I didn't see Peeps all day until about 6:15 PM. The only dove that showed up for the evening feeding was an adult that regularly eats from my hand. While the adult was eating, Peeps came out of nowhere and landed on my shoulder. When the dove on my hand cocked its wing, Peeps flew to the top of my head. Before I could offer her some seed, she flew to our neighbor's oak tree. I tried to entice her down with some bread, but she flew across the easement to another neighbor's tree. Peeps did not come back to eat or roost (her second night off the porch). I suppose her biological clock has kicked in, and she is ready to be a dove, without "daddy's" help.
        I'm just happy to know she's okay and making it on her own now. Hopefully she will continue to visit periodically. (I need to take another picure of her.)

Note: According to the source linked below ("About ... Doves"), white-winged doves can have a lifespan longer than 20 years. If so, two of the doves that fly to my hand to eat could be Missy (2004) and Raven (2002), linked below ("Other bird stories"). If so, Peeps should be around a long time in future summers if no misfortune befalls her. She'll probably quit flying to my shoulder (or head) to visit, but perhaps she'll come for seed handouts. If so, I doubt that I will recognize her since all the doves look alike to me.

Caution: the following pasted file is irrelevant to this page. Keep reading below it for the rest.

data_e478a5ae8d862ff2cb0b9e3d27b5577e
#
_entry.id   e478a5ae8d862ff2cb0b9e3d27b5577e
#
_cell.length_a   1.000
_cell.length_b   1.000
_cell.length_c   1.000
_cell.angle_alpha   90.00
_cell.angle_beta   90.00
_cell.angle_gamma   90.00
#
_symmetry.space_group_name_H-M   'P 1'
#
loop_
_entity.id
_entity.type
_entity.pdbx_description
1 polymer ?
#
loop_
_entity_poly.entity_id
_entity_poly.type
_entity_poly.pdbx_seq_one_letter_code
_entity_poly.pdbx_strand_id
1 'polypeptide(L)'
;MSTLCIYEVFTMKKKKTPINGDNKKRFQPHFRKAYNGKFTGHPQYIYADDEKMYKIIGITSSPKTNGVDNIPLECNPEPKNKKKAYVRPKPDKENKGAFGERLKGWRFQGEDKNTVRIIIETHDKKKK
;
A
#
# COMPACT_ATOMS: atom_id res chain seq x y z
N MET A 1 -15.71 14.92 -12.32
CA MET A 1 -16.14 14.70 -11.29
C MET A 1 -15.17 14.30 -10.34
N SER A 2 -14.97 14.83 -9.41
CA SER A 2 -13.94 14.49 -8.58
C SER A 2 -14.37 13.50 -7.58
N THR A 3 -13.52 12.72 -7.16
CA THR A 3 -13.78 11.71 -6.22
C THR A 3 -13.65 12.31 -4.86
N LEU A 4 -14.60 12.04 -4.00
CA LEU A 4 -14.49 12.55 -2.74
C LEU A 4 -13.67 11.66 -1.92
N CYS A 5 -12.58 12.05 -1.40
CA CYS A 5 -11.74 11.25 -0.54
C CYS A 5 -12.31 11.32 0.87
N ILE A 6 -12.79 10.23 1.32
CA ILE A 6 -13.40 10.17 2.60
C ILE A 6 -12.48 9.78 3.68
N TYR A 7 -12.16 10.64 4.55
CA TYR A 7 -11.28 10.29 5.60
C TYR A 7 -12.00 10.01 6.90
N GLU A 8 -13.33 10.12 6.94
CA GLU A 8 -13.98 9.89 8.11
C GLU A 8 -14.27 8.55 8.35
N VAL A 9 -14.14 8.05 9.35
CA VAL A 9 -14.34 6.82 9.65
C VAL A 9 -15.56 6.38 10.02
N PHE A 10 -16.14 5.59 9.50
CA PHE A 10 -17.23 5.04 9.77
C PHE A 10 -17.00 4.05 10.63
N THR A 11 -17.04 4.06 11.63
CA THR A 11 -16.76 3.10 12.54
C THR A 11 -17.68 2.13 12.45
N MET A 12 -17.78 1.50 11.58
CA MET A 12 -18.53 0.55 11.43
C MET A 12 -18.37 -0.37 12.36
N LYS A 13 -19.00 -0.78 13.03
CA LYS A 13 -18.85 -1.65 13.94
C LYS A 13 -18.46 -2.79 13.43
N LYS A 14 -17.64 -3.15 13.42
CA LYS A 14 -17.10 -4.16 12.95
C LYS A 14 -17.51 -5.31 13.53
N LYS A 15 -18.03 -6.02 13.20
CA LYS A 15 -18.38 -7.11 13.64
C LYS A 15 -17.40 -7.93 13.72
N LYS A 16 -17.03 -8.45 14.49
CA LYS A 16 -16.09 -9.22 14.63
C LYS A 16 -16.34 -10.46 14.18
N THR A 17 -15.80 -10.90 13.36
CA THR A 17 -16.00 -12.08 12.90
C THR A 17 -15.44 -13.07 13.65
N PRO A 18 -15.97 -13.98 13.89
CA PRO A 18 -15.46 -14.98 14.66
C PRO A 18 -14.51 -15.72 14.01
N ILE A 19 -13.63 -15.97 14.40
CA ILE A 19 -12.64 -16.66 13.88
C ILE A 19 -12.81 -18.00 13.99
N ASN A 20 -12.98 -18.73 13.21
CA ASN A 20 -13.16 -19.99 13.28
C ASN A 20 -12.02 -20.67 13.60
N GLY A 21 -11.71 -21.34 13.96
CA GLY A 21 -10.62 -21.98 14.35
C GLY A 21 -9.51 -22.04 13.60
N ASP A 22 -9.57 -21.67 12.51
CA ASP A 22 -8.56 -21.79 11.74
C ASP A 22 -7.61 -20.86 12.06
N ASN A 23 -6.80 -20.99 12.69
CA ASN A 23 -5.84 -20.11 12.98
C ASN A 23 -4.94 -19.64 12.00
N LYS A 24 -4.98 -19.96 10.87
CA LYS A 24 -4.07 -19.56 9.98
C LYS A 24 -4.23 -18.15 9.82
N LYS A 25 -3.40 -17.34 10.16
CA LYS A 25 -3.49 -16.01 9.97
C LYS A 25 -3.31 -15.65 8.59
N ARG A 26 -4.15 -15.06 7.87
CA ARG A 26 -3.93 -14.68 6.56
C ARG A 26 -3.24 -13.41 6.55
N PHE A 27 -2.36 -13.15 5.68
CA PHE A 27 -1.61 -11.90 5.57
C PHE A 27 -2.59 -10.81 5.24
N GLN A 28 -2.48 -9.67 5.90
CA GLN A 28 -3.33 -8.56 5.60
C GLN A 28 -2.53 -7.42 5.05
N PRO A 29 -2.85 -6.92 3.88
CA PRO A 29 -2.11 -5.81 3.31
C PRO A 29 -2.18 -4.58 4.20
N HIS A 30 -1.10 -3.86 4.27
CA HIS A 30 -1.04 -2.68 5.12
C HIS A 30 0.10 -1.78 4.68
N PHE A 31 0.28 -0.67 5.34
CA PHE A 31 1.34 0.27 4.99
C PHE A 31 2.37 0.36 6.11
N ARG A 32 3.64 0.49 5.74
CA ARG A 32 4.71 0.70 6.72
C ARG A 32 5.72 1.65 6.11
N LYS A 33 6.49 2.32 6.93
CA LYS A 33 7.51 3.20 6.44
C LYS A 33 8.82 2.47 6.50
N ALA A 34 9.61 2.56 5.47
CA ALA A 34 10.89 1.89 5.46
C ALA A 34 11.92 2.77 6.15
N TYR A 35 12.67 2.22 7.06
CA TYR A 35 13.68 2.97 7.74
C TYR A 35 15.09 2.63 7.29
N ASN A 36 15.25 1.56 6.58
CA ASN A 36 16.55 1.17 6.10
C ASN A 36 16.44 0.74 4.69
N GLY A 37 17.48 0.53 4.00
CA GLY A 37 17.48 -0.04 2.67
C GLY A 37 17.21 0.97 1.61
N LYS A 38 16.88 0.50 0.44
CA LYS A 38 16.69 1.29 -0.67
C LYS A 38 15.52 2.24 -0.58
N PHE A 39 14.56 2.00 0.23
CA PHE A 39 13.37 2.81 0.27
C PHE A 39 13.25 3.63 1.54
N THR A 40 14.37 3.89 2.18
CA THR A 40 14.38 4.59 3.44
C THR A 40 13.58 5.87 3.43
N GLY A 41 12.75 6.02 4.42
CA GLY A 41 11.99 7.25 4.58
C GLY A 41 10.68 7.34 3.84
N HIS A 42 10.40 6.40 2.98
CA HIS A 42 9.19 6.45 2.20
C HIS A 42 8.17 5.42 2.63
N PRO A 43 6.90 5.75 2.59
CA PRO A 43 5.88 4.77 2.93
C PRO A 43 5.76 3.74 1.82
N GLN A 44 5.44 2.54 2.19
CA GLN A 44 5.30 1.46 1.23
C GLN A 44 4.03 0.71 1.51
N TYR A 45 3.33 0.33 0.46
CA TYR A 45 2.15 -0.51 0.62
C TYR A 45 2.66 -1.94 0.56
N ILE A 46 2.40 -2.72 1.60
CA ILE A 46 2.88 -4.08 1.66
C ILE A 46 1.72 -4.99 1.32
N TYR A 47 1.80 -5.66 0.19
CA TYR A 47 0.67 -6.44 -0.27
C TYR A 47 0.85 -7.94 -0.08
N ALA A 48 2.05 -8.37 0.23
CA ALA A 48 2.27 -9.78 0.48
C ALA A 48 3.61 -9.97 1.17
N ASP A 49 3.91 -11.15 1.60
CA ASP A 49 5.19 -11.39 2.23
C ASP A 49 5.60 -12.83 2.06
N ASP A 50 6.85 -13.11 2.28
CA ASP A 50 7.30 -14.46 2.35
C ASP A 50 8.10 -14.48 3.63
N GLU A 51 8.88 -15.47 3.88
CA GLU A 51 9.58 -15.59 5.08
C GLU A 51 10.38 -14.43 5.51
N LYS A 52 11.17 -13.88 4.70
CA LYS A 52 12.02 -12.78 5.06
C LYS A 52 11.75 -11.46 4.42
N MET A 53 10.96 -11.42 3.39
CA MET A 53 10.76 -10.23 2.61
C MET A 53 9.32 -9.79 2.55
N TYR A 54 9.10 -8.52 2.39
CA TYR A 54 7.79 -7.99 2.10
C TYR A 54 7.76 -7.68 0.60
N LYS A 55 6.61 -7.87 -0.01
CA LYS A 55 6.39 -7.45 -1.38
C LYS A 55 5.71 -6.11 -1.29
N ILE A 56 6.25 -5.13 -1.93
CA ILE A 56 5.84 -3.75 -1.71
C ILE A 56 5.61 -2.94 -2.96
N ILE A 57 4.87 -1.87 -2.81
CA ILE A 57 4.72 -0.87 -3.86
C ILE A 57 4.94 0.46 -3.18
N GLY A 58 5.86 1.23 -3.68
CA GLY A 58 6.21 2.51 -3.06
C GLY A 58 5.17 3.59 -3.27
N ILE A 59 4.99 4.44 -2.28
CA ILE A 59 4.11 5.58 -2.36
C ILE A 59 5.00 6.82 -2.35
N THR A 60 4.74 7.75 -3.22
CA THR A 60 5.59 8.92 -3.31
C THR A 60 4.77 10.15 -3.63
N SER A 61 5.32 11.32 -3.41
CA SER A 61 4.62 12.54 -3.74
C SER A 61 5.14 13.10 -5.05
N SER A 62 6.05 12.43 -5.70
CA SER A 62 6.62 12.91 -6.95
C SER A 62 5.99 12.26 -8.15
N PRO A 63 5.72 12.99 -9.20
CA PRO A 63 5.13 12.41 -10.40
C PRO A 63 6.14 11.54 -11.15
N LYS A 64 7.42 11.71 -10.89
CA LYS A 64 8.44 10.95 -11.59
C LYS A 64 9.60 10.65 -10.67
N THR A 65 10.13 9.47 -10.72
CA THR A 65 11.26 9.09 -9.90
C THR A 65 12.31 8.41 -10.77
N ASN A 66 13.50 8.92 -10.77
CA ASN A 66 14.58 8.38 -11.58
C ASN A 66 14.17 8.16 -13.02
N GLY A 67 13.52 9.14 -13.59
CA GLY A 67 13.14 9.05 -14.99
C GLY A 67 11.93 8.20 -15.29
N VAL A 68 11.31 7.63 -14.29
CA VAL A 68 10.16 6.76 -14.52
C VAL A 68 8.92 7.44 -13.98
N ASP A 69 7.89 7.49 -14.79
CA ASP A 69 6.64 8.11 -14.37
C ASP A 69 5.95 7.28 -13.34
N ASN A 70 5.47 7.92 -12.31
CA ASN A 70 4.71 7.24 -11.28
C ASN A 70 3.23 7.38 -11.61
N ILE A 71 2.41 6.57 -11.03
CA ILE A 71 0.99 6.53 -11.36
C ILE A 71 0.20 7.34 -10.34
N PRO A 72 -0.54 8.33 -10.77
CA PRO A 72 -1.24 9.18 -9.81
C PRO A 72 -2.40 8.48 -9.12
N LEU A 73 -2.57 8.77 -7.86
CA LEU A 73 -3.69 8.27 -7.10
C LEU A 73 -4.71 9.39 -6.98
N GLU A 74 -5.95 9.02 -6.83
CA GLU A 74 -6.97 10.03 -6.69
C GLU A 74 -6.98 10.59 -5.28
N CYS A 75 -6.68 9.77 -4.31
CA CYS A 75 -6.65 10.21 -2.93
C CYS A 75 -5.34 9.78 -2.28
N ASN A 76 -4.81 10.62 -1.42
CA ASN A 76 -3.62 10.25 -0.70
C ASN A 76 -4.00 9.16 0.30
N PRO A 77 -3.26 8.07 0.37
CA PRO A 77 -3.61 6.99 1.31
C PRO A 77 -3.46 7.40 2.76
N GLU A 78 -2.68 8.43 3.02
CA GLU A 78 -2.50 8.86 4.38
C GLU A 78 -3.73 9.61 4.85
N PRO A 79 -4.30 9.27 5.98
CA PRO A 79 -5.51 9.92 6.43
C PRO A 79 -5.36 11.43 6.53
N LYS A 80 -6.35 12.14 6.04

14 September (Day 37):
        A dove landed on my shoulder late this afternoon while feeding the other birds. It flew away before I got a good look at it. I'm pretty sure it was Peeps.
16 September 2010: I have not knowingly seen Peeps in two days. In fact, most of the doves that frequent my backyard have been scarce. Perhaps they know that the regular season for hunting white-wing doves in Texas begins soon (17 Sep - 31 Oct), and they're already beginning to be cautious. (None flew to my hand to eat today.)

18 September 2010: Still haven't knowingly seen Peeps, and all the doves in the backyard were easily spooked, even though there were no distant gunshots heard (by me).

6 October 2010: I don't think there will be any more entries in this chronology. I have not knowingly seen Peeps since mid-September. The evenings have been cool, and all the doves have been standoffish the last few days (none flying to my hand to eat). So, unless something noteworthy happens, this is the end of Peep's adventure story to adulthood.

12 June 2011: My wife took this picture through our bay window. I've had as many as five doves on my hands at the same time, but I have no idea if any of them are orphaned dove chicks I raised in previous years.

About White-Winged Doves

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Other bird stories:  Starly     Missy     Raven     Guinea (mouseover for image)